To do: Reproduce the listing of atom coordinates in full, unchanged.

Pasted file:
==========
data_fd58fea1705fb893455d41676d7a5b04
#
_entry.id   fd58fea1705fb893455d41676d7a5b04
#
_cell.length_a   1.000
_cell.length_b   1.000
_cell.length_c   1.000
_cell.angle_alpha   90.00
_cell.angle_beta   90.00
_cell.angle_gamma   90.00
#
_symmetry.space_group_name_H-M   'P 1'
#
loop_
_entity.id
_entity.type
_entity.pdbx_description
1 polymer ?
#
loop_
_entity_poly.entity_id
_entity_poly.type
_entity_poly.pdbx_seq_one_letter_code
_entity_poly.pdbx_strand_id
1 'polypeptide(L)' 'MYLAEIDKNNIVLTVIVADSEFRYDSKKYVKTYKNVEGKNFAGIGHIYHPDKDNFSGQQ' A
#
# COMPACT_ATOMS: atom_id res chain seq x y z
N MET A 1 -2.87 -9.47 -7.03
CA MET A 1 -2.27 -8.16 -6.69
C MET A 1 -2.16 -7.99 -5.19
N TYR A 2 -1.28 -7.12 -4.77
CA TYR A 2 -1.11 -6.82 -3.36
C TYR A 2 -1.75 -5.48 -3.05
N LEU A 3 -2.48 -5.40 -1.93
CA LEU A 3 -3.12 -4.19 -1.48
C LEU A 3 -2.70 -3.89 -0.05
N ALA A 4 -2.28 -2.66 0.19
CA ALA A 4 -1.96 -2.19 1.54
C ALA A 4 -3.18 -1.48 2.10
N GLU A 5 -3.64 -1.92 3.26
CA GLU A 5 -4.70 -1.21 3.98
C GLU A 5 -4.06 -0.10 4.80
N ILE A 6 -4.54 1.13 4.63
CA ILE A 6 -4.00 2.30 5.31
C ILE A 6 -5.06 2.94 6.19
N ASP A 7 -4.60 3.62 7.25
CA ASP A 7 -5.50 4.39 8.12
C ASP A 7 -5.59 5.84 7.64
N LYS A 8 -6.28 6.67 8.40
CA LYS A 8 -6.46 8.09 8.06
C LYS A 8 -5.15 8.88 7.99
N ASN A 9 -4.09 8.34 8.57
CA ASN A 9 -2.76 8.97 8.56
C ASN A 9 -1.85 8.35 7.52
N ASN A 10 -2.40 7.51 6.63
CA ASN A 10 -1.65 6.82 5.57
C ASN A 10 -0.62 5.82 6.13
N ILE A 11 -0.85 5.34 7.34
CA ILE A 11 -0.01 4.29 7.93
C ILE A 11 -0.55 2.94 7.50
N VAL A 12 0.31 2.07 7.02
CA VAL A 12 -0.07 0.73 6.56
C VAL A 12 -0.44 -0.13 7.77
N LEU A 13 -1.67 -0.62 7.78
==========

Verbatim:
data_fd58fea1705fb893455d41676d7a5b04
#
_entry.id   fd58fea1705fb893455d41676d7a5b04
#
_cell.length_a   1.000
_cell.length_b   1.000
_cell.length_c   1.000
_cell.angle_alpha   90.00
_cell.angle_beta   90.00
_cell.angle_gamma   90.00
#
_symmetry.space_group_name_H-M   'P 1'
#
loop_
_entity.id
_entity.type
_entity.pdbx_description
1 polymer ?
#
loop_
_entity_poly.entity_id
_entity_poly.type
_entity_poly.pdbx_seq_one_letter_code
_entity_poly.pdbx_strand_id
1 'polypeptide(L)' 'MYLAEIDKNNIVLTVIVADSEFRYDSKKYVKTYKNVEGKNFAGIGHIYHPDKDNFSGQQ' A
#
# COMPACT_ATOMS: atom_id res chain seq x y z
N MET A 1 -2.87 -9.47 -7.03
CA MET A 1 -2.27 -8.16 -6.69
C MET A 1 -2.16 -7.99 -5.19
N TYR A 2 -1.28 -7.12 -4.77
CA TYR A 2 -1.11 -6.82 -3.36
C TYR A 2 -1.75 -5.48 -3.05
N LEU A 3 -2.48 -5.40 -1.93
CA LEU A 3 -3.12 -4.19 -1.48
C LEU A 3 -2.70 -3.89 -0.05
N ALA A 4 -2.28 -2.66 0.19
CA ALA A 4 -1.96 -2.19 1.54
C ALA A 4 -3.18 -1.48 2.10
N GLU A 5 -3.64 -1.92 3.26
CA GLU A 5 -4.70 -1.21 3.98
C GLU A 5 -4.06 -0.10 4.80
N ILE A 6 -4.54 1.13 4.63
CA ILE A 6 -4.00 2.30 5.31
C ILE A 6 -5.06 2.94 6.19
N ASP A 7 -4.60 3.62 7.25
CA ASP A 7 -5.50 4.39 8.12
C ASP A 7 -5.59 5.84 7.64
N LYS A 8 -6.28 6.67 8.40
CA LYS A 8 -6.46 8.09 8.06
C LYS A 8 -5.15 8.88 7.99
N ASN A 9 -4.09 8.34 8.57
CA ASN A 9 -2.76 8.97 8.56
C ASN A 9 -1.85 8.35 7.52
N ASN A 10 -2.40 7.51 6.63
CA ASN A 10 -1.65 6.82 5.57
C ASN A 10 -0.62 5.82 6.13
N ILE A 11 -0.85 5.34 7.34
CA ILE A 11 -0.01 4.29 7.93
C ILE A 11 -0.55 2.94 7.50
N VAL A 12 0.31 2.07 7.02
CA VAL A 12 -0.07 0.73 6.56
C VAL A 12 -0.44 -0.13 7.77
N LEU A 13 -1.67 -0.62 7.78